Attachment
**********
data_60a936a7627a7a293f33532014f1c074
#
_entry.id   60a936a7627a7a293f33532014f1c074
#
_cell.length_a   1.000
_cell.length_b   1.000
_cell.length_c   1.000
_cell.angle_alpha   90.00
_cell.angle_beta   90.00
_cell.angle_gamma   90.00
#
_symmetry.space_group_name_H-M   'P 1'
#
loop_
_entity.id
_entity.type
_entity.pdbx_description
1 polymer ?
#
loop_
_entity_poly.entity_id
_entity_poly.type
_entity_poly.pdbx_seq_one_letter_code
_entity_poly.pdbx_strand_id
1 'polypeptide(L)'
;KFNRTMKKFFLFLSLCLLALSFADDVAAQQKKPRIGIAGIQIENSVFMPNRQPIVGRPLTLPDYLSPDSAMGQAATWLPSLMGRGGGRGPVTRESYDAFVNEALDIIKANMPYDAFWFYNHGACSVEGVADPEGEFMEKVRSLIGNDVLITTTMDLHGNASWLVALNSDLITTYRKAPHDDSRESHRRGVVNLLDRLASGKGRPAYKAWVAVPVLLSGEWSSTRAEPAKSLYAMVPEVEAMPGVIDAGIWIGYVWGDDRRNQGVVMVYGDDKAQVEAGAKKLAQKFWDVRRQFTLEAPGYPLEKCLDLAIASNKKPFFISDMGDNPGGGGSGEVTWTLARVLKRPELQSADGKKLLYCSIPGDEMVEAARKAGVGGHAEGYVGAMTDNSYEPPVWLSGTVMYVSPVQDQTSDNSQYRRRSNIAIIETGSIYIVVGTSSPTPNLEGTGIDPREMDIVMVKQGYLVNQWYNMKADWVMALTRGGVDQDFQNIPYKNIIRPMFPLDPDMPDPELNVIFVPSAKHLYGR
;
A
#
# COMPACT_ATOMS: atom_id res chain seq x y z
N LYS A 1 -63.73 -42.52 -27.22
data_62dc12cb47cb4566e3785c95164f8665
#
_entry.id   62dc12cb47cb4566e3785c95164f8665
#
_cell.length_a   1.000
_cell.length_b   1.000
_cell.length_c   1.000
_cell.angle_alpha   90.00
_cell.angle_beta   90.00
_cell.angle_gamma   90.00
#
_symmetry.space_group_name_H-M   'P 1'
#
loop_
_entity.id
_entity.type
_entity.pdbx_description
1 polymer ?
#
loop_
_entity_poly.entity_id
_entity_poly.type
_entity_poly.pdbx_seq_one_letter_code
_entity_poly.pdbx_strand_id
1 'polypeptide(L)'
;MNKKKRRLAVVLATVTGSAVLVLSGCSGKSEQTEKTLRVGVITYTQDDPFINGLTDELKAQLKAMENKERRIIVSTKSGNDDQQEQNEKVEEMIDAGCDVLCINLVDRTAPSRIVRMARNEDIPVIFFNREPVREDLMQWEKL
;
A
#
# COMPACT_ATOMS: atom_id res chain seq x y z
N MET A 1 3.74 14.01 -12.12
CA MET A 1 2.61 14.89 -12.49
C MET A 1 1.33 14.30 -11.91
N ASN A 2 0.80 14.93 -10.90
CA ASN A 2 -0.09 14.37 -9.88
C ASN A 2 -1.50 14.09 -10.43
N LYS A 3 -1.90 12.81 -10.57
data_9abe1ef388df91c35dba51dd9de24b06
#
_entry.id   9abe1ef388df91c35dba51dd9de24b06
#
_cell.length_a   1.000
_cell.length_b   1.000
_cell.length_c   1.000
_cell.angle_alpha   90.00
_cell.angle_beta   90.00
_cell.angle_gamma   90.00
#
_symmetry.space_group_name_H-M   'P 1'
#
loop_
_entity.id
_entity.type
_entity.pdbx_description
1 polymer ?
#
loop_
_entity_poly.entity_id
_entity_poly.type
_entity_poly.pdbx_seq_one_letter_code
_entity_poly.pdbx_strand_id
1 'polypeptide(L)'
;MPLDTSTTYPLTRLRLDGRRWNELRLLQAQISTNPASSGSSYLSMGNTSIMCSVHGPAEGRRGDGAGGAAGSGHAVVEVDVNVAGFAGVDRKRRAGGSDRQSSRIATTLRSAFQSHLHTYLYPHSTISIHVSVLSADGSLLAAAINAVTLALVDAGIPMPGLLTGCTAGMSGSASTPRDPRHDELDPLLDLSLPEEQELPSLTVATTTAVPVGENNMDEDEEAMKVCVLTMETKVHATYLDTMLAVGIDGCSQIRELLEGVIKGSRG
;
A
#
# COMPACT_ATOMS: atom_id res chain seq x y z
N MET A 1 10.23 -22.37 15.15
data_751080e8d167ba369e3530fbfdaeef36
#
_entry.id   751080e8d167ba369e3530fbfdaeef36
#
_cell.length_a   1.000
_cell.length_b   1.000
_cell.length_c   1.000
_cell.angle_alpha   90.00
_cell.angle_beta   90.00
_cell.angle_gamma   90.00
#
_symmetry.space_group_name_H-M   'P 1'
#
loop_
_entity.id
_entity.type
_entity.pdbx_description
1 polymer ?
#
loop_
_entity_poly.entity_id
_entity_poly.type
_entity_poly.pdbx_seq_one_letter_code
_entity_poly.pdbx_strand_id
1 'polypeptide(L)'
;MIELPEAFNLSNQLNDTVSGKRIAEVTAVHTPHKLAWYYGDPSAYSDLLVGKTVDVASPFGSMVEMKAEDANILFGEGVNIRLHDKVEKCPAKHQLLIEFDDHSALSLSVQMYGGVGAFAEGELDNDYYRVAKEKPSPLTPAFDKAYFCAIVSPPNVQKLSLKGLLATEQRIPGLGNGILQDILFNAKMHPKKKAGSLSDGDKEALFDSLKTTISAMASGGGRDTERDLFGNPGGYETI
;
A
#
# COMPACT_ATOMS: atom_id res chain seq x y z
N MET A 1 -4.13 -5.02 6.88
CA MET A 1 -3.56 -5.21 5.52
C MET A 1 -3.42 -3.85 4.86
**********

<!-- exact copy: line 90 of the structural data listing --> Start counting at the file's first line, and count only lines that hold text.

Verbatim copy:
_entity_poly.type